We are now ready to prove the main lower bound. In order to do this, we modify the technique based on private sets used to prove the well-known lower bound for unconstrained NAGT schemes [25, Section 19].

Theorem 6

Suppose that . Then, every -runlength -disjunct matrix must satisfy

Proof:

Fix a -runlength -disjunct matrix , and let . We may assume that (otherwise by Lemma 5). In particular, this means that .

We begin by showing that every has an -private set of size . To establish a contradiction, suppose that there is a that does not satisfy this condition. Partition into subsets each of size at most . This is possible because . By assumption, no is -private for . This means that for every (since ), but there is a such that for all . Since partition , it follows that cover . This contradicts the fact that is -disjunct, because .

Since every has an -private set of size at most , and each such set is private for at most one index , it follows that

The standard entropy upper bound on the volume of the Hamming ball then implies that

(9)

where the last inequality follows from the fact that for and the assumption that . Rearranging (9) leads to the desired lower bound on . ∎

Combining the lower bound from Theorem 6 with the lower bound for general NAGT schemes allows us to conclude that the probabilistic construction from Section II is optimal for all regimes of and up to an factor.

Iii-B Average-Case Setting

In order to show our probabilistic construction is also nearly optimal (up to an factor) in the average-case setting, we employ a simple information-theoretic argument that stems directly from the fact that the vector of test outcomes must have relatively small Hamming weight (and hence it has low entropy).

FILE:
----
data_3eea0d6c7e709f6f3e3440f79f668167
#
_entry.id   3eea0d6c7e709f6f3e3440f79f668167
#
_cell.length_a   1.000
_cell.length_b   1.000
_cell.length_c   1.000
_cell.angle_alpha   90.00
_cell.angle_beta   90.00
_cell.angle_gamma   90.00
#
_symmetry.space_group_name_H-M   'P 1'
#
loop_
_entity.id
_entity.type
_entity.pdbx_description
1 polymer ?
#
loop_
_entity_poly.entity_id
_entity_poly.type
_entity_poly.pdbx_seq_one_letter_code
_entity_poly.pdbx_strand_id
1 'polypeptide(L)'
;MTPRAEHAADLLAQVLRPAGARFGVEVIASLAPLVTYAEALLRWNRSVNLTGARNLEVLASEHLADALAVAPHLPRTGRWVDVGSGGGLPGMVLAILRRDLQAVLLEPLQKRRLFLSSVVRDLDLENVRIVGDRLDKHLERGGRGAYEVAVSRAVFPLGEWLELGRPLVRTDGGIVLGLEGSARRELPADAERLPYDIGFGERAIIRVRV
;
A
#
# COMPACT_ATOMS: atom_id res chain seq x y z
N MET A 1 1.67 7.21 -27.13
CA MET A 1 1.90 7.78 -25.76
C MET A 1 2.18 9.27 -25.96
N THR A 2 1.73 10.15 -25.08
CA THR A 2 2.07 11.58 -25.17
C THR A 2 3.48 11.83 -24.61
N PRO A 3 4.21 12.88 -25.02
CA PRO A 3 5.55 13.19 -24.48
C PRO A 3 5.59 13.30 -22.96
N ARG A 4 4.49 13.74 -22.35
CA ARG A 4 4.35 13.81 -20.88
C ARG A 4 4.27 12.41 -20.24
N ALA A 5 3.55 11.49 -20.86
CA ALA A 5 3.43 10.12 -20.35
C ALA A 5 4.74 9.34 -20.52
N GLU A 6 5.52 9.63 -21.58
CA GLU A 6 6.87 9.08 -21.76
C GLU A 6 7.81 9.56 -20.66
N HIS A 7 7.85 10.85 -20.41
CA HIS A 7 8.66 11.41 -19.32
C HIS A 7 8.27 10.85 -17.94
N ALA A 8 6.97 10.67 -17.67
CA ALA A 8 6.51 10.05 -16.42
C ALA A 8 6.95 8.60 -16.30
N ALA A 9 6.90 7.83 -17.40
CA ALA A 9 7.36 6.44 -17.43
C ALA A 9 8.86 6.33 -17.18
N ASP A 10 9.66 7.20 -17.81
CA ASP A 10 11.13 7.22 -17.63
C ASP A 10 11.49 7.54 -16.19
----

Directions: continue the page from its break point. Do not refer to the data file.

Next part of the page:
Theorem 7

Suppose that . Then, every average-case -runlength NAGT scheme must have

Proof:

Suppose is an average-case -runlength NAGT scheme. Let

be uniformly distributed over the set of

-sparse vectors, and denote the test outcomes of on input by .

Using the fact that is an average-case NAGT scheme coupled with Fano’s inequality, it follows that, for some ,

(10)

where denotes the volume of the -dimensional radius- Hamming ball. It remains to upper bound appropriately. Fix . Then, by the runlength constraint, we have that every column of has weight at most . Therefore, since is -sparse, it follows that . As a result, we conclude that

(11)

for every possible fixing . Combining (III-B), (11), and the inequality valid for all leads to the desired lower bound on . ∎